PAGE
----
national capacities, as Iraqi society is rich fundamentally with civil
society groups that could support a national of action plan for human
rights. The international community will also provide assistance.

SHARON. MASSEY, co-author, with R. F. Massey, of the book
â=80=98Comprehensive Handbook of Psychotherapy’, New York, Wiley,
featured an article byDucommun-Nagy, `Contextual Therapy’ that deals
with the effects of trauma in war on families, children as well as
soldiers. As a professor of psychology at Seton Hall University,
Ms. Massey trains graduate students about the trauma of war on
children and their families.

Acute trauma affects all citizens, soldiers and even terrorists who,
were at one time, connected to families. Research was conducted about
children in war from all regions. The psychological and spiritual
wounds are deep and long lasting. Two million children died in wars
of the last 10 years, 4 to 5 million are disabled, 12 million are
homeless, 1 million are orphaned, or separated from their parents, and
an estimated 10 million were psychologically traumatized. 50% of the
world’s refugee populations are children. Families and whole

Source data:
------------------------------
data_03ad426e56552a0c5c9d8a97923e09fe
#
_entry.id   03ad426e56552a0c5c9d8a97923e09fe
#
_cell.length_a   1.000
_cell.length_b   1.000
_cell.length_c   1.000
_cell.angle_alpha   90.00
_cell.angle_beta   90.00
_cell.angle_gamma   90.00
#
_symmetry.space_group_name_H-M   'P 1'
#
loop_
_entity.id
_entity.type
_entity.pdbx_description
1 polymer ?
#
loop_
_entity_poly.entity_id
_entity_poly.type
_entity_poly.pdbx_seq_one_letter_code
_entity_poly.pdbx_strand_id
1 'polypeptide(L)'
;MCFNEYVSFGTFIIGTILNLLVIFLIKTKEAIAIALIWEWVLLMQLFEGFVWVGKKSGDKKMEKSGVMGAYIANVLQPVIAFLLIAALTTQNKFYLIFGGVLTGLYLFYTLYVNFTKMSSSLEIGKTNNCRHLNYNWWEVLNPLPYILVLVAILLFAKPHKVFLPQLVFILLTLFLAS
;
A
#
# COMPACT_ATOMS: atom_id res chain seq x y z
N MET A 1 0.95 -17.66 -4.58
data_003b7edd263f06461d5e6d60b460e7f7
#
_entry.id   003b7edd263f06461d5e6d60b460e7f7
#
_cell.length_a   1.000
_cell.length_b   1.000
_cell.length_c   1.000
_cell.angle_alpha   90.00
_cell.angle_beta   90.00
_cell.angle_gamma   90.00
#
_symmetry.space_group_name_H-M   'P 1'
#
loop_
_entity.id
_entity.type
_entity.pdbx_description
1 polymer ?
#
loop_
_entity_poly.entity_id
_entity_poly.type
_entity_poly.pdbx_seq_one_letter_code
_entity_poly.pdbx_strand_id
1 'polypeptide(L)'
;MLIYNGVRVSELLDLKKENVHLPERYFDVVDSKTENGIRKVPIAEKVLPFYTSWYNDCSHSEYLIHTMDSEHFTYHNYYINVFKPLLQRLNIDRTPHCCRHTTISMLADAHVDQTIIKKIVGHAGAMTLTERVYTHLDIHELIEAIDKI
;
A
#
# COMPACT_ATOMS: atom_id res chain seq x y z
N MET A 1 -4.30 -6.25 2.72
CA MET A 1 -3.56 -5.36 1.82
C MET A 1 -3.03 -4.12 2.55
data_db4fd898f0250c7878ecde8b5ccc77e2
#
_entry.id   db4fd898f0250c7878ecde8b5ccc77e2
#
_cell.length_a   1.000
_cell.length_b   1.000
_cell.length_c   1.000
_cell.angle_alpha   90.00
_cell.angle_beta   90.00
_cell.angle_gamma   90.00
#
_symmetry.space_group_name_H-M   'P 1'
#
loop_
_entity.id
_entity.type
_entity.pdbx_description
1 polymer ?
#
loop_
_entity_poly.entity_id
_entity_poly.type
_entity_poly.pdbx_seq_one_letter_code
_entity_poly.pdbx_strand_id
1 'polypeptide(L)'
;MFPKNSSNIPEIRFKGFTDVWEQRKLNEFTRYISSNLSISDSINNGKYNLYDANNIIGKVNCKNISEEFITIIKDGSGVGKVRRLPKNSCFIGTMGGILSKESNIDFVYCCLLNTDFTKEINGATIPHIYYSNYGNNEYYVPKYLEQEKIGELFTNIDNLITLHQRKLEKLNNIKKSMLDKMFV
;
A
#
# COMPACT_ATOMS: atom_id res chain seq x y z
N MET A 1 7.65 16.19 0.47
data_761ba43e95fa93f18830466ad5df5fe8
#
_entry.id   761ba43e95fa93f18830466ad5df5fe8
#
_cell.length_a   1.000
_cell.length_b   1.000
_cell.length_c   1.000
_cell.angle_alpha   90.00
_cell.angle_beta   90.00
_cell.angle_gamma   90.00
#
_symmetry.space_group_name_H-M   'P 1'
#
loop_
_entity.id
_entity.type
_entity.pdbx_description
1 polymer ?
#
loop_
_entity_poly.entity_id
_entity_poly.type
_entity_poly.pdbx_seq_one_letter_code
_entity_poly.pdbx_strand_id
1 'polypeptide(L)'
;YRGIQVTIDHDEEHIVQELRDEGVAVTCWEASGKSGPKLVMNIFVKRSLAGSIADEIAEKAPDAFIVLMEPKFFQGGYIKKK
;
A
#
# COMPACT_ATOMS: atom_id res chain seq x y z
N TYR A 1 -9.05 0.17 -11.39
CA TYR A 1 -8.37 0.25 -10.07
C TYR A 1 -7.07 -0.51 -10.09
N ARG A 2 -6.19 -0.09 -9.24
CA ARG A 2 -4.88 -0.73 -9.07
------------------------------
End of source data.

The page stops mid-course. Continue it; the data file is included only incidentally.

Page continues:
communities are forced to flee, are shot, bombed endure physical
torture, watch their babies bashed against trees, while children
witness the murder of their parents. During the Bosnian war, civilians
including children faced snipers, torture, rape, illness and
starvation.

UNICEF estimated in 1986 that the changing technologies of warfare
with land mines, rockets, rubber/plastic bullets, carpet-bombing,
automatic weapons, create uncontrollable carnage with systematic
attacks on civilians, including children. Psychological trauma in
children is often hidden with emotional numbing, sobbing, inability to
concentrate, loss of hope and withdrawal. Useful therapies to aid
children frozen in trauma include art therapy and re-enactment of the
drama to alleviate fear and shame. Ms Massey mentioned a book by J.P.
Wilson, International Handbook of Traumatic Stress z(1993)New York:
Plenum Press.

Generational Impact of Mass Trauma: The Post Ottoman Turkish Genocide